- United States Bankruptcy Appellate Panel of the Ninth Circuit, BAP No. CC-16-1042-FDKu (Aug. 8, 2016)
- Judicial estoppel precluded a debtor that had argued in response to a motion to convert or dismiss its case that it was a business trust eligible to file for bankruptcy protection from subsequently arguing that the case should be dismissed because the debtor was not a business trust and was not eligible to file for bankruptcy protection.
- Procedural context:
- Appeal from order of the bankruptcy court denying the debtor's motion to dismiss the converted chapter 7 case on the grounds that the debtor was not a business trust eligible for bankruptcy protection.
- An individual defaulted on a loan secured by real estate. Prior to the foreclosure sale, the individual transferred the property to a trust created by his father, and the trust then filed a chapter 11 case to stop the foreclosure. The debtor filed schedules identifying itself as a business trust eligible for bankruptcy protection. The United States Trustee filed a motion to dismiss or convert, arguing among other things that the debtor was not a business trust and did not file the case in good faith. The debtor responded that it was a business trust. The bankruptcy court granted the motion and converted the case to chapter 7. The debtor then filed a motion to dismiss on the grounds that it was not a business trust and ineligible to be a debtor. The bankruptcy court denied the motion, holding that judicial estoppel precluded the debtor from arguing it was not a business trust. On appeal, the BAP first held that the bankruptcy court had subject matter jurisdiction over the case even if the debtor was ineligible for relied under section 109. The BAP then upheld the judicial estoppel holding. The debtor 's statements were inconsistent, the bankruptcy court relied upon the debtor's first statement in deciding to convert and not dismiss the case, the debtor had benefited from the first statement because it successfully stayed the foreclosure by filing for bankruptcy, and caused the chapter 7 trustee to incur fees and expenses.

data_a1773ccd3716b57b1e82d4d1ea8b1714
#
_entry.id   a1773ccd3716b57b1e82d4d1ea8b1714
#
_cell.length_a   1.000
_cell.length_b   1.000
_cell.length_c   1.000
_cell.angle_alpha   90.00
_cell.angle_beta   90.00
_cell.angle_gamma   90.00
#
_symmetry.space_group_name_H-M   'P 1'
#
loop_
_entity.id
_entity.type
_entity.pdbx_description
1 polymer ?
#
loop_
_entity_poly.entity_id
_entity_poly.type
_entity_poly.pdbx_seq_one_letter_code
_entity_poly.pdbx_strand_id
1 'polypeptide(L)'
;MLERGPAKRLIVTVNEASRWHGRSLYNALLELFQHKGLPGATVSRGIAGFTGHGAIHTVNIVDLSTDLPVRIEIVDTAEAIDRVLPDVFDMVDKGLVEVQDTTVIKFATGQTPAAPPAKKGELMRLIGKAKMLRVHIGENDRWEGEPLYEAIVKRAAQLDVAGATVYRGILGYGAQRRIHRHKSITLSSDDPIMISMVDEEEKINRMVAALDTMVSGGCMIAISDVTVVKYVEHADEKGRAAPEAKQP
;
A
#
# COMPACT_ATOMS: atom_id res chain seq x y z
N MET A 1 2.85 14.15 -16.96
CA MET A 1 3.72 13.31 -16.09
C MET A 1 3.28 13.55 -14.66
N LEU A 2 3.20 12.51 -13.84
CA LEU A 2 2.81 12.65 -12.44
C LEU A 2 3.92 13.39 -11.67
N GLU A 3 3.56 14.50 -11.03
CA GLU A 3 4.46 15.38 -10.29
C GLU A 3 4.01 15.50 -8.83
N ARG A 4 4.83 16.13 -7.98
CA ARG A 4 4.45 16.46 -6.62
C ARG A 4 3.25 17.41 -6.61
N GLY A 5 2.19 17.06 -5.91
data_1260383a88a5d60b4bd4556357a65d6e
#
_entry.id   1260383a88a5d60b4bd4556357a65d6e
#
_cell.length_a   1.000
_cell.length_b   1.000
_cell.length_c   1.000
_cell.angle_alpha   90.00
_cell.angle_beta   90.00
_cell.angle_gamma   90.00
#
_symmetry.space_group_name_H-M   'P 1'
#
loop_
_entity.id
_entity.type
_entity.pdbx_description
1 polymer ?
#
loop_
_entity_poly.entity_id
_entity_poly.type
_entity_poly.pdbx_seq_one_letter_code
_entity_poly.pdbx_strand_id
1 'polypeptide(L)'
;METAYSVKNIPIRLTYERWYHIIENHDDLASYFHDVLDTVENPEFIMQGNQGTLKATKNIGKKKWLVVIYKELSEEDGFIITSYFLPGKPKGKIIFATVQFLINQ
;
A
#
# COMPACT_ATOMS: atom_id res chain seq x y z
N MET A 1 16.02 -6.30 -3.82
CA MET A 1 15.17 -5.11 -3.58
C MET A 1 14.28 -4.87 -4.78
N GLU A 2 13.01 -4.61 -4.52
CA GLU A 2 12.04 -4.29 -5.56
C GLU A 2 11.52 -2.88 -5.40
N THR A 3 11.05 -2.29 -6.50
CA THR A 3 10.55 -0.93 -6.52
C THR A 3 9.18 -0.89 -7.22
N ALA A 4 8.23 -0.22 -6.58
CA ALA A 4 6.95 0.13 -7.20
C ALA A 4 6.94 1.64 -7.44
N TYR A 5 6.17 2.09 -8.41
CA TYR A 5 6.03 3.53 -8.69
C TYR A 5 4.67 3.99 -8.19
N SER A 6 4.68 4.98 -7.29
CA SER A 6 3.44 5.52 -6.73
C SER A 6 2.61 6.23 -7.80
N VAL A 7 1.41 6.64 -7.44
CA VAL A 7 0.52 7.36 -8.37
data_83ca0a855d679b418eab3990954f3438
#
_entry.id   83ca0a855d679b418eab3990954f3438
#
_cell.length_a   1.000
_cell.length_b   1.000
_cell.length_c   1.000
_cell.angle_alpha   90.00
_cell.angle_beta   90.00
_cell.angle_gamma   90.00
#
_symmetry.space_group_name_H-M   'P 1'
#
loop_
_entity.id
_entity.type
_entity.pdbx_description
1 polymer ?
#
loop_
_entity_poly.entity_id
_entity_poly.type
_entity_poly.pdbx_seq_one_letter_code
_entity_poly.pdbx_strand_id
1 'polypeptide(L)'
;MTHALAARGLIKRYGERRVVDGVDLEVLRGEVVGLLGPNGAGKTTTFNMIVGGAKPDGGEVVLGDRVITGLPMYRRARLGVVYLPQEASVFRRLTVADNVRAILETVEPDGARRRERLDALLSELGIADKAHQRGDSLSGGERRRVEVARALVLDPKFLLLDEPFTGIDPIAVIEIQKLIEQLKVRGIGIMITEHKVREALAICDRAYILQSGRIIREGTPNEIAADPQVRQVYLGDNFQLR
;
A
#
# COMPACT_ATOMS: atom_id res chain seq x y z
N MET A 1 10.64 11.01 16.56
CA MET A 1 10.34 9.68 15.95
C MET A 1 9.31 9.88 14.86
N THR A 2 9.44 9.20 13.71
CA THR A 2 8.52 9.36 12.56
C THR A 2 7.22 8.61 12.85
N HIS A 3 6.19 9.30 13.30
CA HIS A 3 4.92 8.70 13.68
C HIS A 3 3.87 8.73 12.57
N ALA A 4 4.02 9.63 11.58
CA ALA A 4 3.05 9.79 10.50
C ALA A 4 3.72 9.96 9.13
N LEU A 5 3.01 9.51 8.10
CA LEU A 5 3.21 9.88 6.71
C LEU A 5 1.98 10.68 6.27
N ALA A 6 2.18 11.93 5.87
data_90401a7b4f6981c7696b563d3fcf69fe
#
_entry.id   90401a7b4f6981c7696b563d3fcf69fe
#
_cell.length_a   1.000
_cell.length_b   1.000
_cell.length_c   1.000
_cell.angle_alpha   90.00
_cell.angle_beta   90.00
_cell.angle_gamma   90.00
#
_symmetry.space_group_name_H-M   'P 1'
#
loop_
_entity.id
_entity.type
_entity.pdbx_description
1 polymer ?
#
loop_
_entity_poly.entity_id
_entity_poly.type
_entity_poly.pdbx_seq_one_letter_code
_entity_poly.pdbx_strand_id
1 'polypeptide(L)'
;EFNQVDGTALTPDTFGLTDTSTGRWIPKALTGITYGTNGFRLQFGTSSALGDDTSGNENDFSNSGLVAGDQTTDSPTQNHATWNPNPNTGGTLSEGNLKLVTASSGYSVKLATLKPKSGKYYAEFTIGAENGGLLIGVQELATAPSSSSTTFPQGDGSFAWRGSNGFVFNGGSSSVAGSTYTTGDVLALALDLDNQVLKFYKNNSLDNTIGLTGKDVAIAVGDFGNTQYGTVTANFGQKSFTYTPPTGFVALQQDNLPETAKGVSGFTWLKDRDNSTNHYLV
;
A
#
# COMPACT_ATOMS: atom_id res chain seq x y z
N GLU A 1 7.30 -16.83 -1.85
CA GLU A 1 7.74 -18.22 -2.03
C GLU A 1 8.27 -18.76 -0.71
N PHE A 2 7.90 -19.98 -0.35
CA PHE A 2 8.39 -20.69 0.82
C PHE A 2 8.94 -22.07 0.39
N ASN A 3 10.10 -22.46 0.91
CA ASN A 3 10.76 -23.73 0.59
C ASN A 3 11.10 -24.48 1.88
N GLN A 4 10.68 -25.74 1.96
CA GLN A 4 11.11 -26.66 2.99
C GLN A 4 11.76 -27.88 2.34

- Faris, Dunn & Kurtz
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